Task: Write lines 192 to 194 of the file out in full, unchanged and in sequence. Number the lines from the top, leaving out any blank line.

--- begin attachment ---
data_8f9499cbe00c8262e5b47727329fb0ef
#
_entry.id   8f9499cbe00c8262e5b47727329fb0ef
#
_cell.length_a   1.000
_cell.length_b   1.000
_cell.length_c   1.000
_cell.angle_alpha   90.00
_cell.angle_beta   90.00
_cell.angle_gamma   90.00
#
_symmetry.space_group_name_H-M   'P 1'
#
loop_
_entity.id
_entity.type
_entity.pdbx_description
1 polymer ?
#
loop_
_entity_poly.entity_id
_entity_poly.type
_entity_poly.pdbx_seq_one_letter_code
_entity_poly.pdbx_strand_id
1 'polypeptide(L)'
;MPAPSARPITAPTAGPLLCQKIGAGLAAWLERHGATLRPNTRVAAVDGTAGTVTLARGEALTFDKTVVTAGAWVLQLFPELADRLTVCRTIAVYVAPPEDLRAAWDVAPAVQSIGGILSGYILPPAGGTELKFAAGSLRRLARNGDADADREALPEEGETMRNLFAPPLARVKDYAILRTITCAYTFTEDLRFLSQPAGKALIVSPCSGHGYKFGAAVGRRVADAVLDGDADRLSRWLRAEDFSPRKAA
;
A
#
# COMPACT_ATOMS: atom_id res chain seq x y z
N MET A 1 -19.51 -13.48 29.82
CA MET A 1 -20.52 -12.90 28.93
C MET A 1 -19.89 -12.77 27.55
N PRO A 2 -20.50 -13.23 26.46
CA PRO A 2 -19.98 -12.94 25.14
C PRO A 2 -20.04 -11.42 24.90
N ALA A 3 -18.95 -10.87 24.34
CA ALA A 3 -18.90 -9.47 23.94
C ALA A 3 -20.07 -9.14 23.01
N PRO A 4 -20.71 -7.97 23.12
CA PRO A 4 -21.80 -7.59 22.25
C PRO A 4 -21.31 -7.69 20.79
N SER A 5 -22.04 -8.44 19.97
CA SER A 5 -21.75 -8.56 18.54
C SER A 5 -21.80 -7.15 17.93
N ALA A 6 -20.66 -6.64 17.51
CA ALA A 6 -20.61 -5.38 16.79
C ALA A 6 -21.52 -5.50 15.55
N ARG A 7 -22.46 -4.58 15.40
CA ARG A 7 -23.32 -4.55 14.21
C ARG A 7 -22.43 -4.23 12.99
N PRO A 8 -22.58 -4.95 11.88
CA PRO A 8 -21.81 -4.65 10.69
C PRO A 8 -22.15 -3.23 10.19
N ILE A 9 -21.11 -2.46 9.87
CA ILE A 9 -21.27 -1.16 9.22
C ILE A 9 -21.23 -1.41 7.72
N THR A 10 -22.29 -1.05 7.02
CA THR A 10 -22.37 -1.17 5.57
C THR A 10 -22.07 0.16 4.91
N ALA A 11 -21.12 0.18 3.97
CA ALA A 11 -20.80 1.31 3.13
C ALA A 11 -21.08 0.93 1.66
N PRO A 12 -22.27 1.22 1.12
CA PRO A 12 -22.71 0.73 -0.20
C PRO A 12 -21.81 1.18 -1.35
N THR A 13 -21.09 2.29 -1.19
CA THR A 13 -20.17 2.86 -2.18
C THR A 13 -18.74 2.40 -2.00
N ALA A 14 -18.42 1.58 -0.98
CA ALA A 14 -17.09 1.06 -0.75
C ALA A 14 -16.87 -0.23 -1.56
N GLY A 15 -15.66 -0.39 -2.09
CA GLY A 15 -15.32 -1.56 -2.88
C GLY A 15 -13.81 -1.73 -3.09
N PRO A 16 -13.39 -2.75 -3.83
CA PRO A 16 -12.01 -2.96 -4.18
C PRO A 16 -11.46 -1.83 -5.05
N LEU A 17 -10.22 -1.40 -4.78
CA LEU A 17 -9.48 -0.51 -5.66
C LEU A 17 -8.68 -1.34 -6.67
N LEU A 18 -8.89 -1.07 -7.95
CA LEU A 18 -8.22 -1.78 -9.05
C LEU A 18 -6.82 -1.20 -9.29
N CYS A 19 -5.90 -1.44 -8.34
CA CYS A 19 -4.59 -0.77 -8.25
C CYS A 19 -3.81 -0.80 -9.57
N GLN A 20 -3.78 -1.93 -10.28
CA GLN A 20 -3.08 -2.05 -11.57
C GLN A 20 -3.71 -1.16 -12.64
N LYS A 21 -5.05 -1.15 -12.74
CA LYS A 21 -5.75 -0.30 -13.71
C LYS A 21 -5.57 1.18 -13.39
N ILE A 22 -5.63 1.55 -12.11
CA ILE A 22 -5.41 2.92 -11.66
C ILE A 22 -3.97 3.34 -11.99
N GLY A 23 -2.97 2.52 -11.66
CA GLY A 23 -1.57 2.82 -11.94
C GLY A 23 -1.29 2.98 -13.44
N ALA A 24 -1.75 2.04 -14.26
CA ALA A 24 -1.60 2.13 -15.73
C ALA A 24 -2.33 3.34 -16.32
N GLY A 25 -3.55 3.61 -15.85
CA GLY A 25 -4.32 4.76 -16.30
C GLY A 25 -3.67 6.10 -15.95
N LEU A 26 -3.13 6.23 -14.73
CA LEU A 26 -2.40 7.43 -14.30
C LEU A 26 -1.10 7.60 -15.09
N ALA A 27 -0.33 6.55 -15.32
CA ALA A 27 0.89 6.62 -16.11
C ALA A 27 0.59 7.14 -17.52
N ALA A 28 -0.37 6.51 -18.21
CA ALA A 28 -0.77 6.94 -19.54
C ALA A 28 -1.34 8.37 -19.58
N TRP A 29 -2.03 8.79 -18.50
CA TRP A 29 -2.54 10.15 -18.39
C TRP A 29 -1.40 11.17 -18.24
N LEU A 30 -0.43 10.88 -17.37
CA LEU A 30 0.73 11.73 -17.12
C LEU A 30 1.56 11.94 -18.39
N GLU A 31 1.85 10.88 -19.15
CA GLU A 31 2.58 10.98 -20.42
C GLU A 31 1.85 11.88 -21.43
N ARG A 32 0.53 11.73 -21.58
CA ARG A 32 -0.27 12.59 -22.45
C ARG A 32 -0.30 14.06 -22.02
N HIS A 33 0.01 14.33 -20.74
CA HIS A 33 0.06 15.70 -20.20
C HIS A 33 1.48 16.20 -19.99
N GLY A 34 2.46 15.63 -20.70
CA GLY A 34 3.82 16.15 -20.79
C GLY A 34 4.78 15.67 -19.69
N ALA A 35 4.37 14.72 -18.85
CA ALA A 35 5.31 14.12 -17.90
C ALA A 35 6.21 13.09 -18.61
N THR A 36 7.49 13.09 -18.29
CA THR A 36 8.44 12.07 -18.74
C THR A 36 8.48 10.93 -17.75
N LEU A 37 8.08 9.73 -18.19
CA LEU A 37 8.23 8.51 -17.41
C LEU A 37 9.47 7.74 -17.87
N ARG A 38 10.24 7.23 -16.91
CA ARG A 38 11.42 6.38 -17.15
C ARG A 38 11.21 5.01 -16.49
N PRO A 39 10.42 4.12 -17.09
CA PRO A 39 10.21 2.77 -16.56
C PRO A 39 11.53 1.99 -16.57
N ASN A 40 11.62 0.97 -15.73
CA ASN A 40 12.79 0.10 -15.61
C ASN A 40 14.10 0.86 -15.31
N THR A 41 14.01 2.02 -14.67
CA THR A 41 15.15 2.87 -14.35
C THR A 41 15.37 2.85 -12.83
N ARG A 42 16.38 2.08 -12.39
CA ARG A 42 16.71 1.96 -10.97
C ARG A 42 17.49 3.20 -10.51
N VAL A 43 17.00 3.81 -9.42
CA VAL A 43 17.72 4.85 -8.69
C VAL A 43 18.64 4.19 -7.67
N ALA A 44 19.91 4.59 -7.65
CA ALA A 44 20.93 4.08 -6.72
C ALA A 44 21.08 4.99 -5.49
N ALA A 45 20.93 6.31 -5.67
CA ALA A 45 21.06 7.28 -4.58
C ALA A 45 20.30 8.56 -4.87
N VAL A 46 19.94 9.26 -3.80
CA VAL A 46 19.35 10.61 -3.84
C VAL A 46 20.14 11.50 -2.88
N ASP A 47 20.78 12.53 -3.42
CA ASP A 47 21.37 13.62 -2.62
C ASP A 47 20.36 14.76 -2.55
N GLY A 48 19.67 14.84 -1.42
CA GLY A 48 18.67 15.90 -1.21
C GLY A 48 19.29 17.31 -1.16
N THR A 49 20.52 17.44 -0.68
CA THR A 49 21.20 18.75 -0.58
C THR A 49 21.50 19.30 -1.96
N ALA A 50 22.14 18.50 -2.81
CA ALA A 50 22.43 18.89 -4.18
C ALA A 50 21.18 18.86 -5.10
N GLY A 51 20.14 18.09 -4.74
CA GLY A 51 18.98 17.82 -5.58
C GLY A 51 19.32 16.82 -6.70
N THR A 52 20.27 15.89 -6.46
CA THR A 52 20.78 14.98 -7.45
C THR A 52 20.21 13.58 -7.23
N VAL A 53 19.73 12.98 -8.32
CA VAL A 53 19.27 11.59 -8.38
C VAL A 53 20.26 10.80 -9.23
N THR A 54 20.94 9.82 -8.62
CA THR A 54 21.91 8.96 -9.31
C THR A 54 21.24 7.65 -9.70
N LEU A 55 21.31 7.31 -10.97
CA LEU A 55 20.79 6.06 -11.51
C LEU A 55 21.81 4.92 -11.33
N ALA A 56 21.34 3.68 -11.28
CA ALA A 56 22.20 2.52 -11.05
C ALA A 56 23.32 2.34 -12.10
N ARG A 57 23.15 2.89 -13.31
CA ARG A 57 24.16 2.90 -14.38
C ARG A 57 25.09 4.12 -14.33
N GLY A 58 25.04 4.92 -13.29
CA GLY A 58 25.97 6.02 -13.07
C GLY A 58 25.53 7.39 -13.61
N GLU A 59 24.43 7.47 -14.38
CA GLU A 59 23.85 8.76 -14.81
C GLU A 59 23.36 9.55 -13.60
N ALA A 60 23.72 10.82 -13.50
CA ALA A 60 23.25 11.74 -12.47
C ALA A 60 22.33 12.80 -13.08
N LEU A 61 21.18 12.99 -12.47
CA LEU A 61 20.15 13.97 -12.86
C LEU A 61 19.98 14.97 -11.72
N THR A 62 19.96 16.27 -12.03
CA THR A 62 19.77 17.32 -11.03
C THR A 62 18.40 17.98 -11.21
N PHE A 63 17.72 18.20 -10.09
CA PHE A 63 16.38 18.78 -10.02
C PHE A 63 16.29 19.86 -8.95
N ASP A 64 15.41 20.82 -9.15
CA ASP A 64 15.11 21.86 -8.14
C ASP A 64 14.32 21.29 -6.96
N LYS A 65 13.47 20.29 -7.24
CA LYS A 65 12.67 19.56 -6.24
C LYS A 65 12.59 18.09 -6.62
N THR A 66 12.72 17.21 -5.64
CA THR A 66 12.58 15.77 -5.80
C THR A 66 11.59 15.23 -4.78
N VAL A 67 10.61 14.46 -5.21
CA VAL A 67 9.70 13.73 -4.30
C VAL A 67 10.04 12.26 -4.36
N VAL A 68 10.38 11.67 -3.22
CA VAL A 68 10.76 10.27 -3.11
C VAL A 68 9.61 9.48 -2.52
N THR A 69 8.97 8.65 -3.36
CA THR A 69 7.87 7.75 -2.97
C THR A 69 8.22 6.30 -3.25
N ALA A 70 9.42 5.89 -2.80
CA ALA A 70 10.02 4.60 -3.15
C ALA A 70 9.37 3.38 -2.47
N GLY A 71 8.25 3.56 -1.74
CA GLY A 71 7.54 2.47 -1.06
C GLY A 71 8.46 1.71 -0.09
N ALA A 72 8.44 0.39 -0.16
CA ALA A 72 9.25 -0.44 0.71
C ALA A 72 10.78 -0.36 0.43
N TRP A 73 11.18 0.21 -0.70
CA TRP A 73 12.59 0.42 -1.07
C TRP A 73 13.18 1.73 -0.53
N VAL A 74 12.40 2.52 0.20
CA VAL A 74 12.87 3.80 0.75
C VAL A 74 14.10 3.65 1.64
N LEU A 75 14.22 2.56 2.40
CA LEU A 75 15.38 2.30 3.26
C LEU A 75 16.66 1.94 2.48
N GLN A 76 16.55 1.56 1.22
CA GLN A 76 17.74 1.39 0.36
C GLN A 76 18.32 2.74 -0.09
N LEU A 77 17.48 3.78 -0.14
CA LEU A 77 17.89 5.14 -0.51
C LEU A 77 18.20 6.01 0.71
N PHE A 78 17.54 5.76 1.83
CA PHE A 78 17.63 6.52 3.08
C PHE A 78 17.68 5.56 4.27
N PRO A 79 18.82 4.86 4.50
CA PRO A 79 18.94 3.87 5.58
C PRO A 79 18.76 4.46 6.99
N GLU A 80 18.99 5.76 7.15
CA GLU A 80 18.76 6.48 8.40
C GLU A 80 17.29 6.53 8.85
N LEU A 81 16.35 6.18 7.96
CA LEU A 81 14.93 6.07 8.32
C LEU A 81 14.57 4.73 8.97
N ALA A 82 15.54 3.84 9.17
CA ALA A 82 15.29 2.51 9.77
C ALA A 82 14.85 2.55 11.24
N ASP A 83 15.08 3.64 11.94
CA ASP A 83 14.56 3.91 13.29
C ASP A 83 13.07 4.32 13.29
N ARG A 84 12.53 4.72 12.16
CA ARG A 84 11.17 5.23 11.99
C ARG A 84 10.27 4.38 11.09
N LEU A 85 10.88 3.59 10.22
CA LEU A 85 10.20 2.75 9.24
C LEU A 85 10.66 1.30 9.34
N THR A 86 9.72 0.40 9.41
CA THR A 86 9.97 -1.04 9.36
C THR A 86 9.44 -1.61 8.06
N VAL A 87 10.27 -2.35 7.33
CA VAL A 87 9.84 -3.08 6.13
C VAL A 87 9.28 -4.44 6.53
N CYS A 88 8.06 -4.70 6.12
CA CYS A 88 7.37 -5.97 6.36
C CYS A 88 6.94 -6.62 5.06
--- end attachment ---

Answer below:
C THR A 54 21.24 7.65 -9.70
N LEU A 55 21.31 7.31 -10.97
CA LEU A 55 20.79 6.06 -11.51